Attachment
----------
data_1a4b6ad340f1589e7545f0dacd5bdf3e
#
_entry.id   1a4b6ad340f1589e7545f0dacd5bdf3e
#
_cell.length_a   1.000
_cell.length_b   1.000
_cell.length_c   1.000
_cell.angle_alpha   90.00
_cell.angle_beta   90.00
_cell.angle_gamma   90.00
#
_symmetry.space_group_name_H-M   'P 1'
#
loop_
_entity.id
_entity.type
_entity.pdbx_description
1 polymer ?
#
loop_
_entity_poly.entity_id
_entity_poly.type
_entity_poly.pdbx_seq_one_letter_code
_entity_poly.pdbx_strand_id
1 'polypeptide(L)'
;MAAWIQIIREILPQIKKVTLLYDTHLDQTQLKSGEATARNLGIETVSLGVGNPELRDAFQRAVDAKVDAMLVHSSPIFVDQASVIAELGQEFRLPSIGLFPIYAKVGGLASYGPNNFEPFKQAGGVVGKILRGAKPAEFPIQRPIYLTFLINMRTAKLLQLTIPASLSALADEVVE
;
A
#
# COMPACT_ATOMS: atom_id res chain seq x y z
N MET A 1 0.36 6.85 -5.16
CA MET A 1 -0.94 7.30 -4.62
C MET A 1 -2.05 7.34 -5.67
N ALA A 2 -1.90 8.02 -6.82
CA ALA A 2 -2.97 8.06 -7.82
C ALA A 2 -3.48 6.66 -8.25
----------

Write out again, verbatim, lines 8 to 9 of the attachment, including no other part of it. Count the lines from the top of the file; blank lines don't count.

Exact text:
_cell.angle_alpha   90.00
_cell.angle_beta   90.00